13 Songs, 51 Minutes

EDITORS’ NOTES

From its song topics to arrangement choices, There’s More Where That Came From invokes the ambiance of 1970s country. Lee Ann Womack ventured this way before, though hits like “I Hope You Dance” nudged her in an adult pop direction. Here, she’s decidedly gone Old School Nashville, moving to leisurely tempos and wrapping herself in keening fiddles and mournful pedal steel guitars. Fortunately, she doesn’t recreate the country stylings of the Me Decade so much as find relevance in the best aspects of the era. Tunes like “I May Hate Myself In The Morning” and “Twenty Years And Two Husbands Ago” find Womack exploring classic country themes with a bedrock honesty and a survivor’s spirit. “When You Get To Me” lets her cut loose for a guitar-driven workout. More typical, though, are tear-stained reflections like “Painless” or the title tune. “Stubborn (Psalm 151)” closes the album with a touch of romantic grandeur. Womack’s Southern Everywoman warmth and aura of self-reliance comes through in these tracks. While not a radical departure, There’s More Where That Came From eases her away from standard-issue country hit-making and towards something more uniquely her own.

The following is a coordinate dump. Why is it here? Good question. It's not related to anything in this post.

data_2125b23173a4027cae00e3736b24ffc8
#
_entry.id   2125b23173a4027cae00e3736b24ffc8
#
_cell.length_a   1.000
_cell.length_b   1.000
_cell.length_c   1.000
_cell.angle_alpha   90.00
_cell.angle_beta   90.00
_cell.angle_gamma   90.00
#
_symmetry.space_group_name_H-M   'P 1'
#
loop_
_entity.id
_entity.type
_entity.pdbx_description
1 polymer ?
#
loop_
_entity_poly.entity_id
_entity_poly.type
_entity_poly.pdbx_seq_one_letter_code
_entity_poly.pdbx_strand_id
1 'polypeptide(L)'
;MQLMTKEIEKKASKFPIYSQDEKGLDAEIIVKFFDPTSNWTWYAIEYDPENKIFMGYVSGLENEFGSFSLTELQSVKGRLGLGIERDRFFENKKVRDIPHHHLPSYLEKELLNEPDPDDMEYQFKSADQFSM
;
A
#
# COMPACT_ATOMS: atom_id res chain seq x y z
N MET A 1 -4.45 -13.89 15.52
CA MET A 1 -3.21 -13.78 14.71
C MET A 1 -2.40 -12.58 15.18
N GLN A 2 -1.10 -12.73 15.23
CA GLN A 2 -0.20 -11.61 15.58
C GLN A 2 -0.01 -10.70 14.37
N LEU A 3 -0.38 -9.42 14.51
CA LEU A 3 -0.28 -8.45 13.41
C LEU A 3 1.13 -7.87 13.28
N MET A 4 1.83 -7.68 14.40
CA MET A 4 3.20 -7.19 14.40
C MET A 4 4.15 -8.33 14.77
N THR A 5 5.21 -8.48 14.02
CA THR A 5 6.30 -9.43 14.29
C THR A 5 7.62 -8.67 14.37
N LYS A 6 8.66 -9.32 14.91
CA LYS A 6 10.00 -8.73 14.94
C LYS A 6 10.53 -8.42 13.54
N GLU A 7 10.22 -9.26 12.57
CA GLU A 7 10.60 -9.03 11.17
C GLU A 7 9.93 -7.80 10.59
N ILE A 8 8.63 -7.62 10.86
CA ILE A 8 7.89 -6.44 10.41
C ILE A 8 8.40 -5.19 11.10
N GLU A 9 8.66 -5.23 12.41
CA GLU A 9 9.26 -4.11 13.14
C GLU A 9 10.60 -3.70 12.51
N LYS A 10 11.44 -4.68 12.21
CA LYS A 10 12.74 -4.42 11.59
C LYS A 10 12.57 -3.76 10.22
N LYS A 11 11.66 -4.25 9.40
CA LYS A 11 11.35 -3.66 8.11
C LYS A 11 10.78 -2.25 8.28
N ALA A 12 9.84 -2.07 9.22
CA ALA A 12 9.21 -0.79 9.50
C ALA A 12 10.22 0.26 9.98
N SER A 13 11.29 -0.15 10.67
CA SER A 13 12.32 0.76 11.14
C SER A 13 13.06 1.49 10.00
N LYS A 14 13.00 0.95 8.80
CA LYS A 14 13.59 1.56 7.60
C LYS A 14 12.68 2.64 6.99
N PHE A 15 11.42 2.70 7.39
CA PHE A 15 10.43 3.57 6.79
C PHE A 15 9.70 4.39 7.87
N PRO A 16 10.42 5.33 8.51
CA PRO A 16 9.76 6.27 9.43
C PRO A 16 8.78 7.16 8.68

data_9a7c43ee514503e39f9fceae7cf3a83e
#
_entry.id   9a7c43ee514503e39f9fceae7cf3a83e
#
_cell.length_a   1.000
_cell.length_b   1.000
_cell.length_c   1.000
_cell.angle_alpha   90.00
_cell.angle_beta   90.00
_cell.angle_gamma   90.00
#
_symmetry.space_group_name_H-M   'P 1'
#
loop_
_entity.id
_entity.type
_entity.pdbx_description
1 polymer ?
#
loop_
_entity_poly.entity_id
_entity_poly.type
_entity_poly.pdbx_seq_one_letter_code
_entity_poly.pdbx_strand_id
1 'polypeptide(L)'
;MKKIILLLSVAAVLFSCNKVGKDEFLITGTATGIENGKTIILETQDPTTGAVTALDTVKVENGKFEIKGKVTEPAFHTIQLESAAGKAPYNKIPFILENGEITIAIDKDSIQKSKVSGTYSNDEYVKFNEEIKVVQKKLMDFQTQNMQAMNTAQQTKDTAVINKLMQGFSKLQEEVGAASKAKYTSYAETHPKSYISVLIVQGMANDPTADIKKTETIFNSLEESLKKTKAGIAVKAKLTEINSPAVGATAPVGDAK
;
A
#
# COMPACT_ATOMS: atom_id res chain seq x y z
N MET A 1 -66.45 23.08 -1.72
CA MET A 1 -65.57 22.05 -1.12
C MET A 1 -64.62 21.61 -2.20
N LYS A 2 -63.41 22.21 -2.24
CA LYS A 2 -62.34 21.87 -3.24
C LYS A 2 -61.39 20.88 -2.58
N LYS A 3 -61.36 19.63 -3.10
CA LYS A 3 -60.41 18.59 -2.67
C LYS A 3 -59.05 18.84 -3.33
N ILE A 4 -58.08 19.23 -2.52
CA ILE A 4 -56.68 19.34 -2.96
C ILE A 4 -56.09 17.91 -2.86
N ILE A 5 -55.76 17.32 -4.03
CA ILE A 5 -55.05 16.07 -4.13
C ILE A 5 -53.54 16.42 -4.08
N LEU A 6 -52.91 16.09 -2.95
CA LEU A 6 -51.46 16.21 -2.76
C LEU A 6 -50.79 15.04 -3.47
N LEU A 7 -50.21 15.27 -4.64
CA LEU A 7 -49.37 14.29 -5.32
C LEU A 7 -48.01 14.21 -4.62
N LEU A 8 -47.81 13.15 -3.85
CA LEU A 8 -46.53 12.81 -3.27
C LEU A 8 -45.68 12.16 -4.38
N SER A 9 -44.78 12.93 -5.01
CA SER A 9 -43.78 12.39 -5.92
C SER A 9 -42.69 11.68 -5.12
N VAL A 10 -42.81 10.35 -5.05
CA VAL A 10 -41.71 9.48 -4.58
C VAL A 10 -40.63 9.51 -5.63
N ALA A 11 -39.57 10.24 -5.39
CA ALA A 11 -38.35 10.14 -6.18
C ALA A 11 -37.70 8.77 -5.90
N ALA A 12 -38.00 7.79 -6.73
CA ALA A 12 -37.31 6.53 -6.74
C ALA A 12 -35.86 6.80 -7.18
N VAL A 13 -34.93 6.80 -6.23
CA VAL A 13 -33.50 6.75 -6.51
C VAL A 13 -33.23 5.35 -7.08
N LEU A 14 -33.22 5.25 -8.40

EDITORS’ NOTES

From its song topics to arrangement choices, There’s More Where That Came From invokes the ambiance of 1970s country. Lee Ann Womack ventured this way before, though hits like “I Hope You Dance” nudged her in an adult pop direction. Here, she’s decidedly gone Old School Nashville, moving to leisurely tempos and wrapping herself in keening fiddles and mournful pedal steel guitars. Fortunately, she doesn’t recreate the country stylings of the Me Decade so much as find relevance in the best aspects of the era. Tunes like “I May Hate Myself In The Morning” and “Twenty Years And Two Husbands Ago” find Womack exploring classic country themes with a bedrock honesty and a survivor’s spirit. “When You Get To Me” lets her cut loose for a guitar-driven workout. More typical, though, are tear-stained reflections like “Painless” or the title tune. “Stubborn (Psalm 151)” closes the album with a touch of romantic grandeur. Womack’s Southern Everywoman warmth and aura of self-reliance comes through in these tracks. While not a radical departure, There’s More Where That Came From eases her away from standard-issue country hit-making and towards something more uniquely her own.

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